Waun Las National Nature Reserve is an organic working farm which is physically part of the National Botanic Garden of Wales – it’s less than 5 minutes’ walk away from the Great Glasshouse.
It has meadows full of rare and endangered wildflowers which have arrived naturally due to the way we farm – mainly through strategic grazing and hay cutting. We hope what we do will also encourage others to manage their land for nature.
In 2016 we carried out an experiment to move freshly cut ‘green hay’ from two wildflower rich meadows (Cae Trawsgoed and Cae Tegeirianau) to two species-poor pasture (Cae Derwen and Cae Waun). Within just three years, orchids were growing on the receiver fields. In 2019 we also added ‘green hay’ to another grass-dominated pasture Cae Gwair. We soon intend to harvest the wildflower seed on these meadows.
Eyebright is one the wildflowers that has benefitted from our approach.
Euphrasia sp. – Eyebright
This small but beautiful plant helps to keep our meadows rich in wildflowers. Eyebrights steal water and mineral nutrients from nearby grasses, so keeping their numbers down and allowing other wildflowers to colonise – where you find eyebright you usually find lots of other wildflowers.
Why is it called eyebright? If you’ve ever used eyedrops to soothe your eyes, there’s a fair chance eyebright has been used in the droplets – eyebright been used for centuries for treating reddened and inflamed eyes. But did the appearance of its flower influence this? The scientific name of eyebright, Euphrasia, means cheerful, an apt name for how it makes me feel when I see it.
It took 5-10 years for eyebright to arrive and naturally spread across our hay meadows after we started to manage Cae Trawsgoed and Cae Tegeirianau as hay meadows in the early 2000s. But after we spread green hay from these meadows onto Cae Derwen and Cae Waun in 2016, we’ve seen eyebright colonise the new hay meadows much quicker and more extensively.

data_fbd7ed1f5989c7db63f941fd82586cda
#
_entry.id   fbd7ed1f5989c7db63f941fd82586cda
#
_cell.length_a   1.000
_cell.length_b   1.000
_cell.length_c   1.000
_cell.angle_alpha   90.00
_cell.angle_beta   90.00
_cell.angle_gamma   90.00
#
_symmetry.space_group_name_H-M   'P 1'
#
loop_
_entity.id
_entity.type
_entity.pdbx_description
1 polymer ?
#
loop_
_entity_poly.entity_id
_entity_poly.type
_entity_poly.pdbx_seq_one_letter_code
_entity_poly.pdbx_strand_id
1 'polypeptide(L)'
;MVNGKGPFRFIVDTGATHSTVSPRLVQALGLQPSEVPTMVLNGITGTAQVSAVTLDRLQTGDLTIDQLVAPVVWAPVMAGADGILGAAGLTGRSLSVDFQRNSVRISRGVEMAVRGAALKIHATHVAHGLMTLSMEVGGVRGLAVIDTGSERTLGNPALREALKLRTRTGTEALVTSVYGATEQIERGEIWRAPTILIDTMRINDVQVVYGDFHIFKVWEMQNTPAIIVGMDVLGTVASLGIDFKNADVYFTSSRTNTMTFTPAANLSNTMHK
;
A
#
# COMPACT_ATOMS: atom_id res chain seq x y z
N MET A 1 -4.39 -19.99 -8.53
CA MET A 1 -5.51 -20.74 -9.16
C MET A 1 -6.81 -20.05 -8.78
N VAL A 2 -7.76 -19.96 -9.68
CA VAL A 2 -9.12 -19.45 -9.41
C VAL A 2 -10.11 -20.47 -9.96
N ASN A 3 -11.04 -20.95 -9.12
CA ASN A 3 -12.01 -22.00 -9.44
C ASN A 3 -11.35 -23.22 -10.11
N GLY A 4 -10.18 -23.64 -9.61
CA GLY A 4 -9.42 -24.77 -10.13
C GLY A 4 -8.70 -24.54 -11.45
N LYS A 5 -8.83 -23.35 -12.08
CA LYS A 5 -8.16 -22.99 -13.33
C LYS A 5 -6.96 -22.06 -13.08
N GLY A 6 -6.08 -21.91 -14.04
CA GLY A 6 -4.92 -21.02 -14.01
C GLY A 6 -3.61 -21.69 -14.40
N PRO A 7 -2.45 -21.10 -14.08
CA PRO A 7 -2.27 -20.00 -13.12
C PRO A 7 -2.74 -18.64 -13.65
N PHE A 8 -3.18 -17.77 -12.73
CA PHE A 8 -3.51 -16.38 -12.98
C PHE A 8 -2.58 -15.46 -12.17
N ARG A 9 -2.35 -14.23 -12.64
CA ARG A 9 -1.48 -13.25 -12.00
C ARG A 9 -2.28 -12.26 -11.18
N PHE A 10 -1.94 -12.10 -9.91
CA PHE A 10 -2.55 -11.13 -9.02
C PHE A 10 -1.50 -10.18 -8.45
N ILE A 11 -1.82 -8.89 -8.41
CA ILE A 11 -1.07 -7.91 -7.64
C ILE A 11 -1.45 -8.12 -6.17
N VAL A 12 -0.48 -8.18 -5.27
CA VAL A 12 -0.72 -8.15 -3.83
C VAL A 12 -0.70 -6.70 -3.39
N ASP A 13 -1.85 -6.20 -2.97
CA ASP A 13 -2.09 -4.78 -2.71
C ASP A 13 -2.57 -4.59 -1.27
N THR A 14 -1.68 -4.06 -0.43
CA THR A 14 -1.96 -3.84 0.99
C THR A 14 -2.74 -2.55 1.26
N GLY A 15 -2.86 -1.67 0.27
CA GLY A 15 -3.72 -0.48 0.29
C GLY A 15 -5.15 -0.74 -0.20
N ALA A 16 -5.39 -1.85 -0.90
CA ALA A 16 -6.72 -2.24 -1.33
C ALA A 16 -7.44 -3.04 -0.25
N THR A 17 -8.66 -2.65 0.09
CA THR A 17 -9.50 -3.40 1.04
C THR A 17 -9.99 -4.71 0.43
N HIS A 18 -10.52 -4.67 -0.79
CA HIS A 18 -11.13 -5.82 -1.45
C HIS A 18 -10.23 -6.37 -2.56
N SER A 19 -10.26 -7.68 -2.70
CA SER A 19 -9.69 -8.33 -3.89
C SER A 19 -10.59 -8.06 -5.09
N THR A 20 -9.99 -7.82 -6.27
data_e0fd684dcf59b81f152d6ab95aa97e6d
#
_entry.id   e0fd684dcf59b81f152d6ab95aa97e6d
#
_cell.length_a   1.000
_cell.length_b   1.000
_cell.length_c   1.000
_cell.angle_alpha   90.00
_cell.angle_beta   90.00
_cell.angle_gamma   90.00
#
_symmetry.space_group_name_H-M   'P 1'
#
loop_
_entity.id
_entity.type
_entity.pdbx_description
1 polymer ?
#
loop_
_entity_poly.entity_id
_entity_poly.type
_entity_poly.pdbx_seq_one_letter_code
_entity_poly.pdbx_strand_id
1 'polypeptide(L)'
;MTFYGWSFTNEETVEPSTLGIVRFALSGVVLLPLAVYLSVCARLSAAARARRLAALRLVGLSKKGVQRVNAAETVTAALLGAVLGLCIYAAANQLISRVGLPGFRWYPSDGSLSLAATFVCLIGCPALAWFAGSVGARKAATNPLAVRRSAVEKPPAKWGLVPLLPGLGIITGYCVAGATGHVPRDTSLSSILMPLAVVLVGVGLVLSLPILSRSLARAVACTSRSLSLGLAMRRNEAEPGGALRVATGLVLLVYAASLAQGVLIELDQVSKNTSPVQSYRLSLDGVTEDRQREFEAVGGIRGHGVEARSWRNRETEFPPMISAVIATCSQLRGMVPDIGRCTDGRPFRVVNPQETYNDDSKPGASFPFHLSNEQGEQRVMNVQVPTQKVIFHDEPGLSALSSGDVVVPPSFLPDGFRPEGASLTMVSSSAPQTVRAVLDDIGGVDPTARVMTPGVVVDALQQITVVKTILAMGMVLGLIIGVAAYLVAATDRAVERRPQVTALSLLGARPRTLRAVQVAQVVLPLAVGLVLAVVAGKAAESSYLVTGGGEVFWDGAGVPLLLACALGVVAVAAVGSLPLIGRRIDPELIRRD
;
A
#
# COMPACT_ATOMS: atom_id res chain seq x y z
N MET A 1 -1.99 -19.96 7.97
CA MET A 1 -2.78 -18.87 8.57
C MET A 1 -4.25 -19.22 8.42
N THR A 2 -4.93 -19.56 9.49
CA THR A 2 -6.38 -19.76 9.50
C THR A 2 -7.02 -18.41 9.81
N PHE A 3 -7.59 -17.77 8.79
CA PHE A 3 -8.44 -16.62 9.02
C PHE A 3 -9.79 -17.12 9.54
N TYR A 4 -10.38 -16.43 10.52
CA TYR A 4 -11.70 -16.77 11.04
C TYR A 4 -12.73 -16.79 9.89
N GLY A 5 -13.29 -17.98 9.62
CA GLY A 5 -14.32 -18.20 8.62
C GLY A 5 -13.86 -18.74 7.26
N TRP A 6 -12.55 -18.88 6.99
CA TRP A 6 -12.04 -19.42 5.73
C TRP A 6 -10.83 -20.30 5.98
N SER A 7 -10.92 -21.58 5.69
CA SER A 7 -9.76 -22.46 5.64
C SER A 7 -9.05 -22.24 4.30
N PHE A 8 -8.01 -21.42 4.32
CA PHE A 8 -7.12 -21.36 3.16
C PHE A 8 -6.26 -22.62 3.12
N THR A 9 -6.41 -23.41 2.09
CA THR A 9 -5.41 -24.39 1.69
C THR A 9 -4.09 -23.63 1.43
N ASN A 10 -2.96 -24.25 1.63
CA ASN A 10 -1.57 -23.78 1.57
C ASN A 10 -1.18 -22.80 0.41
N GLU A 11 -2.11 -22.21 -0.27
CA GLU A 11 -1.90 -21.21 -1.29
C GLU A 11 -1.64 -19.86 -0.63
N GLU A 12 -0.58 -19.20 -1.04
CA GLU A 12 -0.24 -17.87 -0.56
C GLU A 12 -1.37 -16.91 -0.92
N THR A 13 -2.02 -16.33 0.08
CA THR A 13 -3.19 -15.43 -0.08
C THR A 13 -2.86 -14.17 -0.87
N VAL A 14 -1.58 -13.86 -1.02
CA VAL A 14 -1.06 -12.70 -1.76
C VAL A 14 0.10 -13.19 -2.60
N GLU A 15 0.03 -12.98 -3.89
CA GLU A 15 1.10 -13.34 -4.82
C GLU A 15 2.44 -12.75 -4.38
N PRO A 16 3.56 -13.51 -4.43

So well that this year we’ll be collecting eyebright seed and selling it to you if you have a patch of lawn or meadow that you’d like to encourage wildflowers onto.
We’ve not done this before and it seems like it might be a fiddly business. Eyebrights are quite short and might be really hard to see once their flowers have gone to seed. But we’ve got lots of volunteers willing to help us and we’ll try cropping in late June/early July.
Another issue is working out what kind of eyebright we have.
There are 19 species of eyebright in the UK and they are really hard to tell apart. The type of hairs found on the stems and leaves are a useful identification character – the hairs can be short or long, with or without blobs of oil at their tips, or not present at all. But to complicate things further, the species often cross-pollinate to form hybrids and could be different from field to field. Luckily, we have botanist Dr Kevin McGinn on our Growing the Future team and he is on the case of trying to identify them and sending samples for verification by an expert at the Botanic Society of Britain and Ireland.
A recent scientific paper co-written by our own Head of Science Dr Natasha De Vere, used eyebrights from Waun Las and other places across the UK to test the technique of DNA barcoding to see how well it helped to identify different eyebright species. But even at this microscopic level, scientists still find it hard. But their research did help them find out that the eyebright species we find in Britain today evolved along two different paths (clades) dating back over 8 million years, and that the British eyebrights have all colonised from Europe, rather than evolved in Britain.
If you’d like to purchase eyebright, and/or other wildflowers that we’re harvesting from Waun Las NNR this year, let me know by emailing email@example.com and I’ll let you know the prices and availability. Eyebright is an annual so would have to be sown this year, by autumn at the latest. Ideally you should cut your lawn meadow first, take away the cuttings and if possible, scarify the ground with a rake or chain harrow, to allow the seeds to bed into the soil.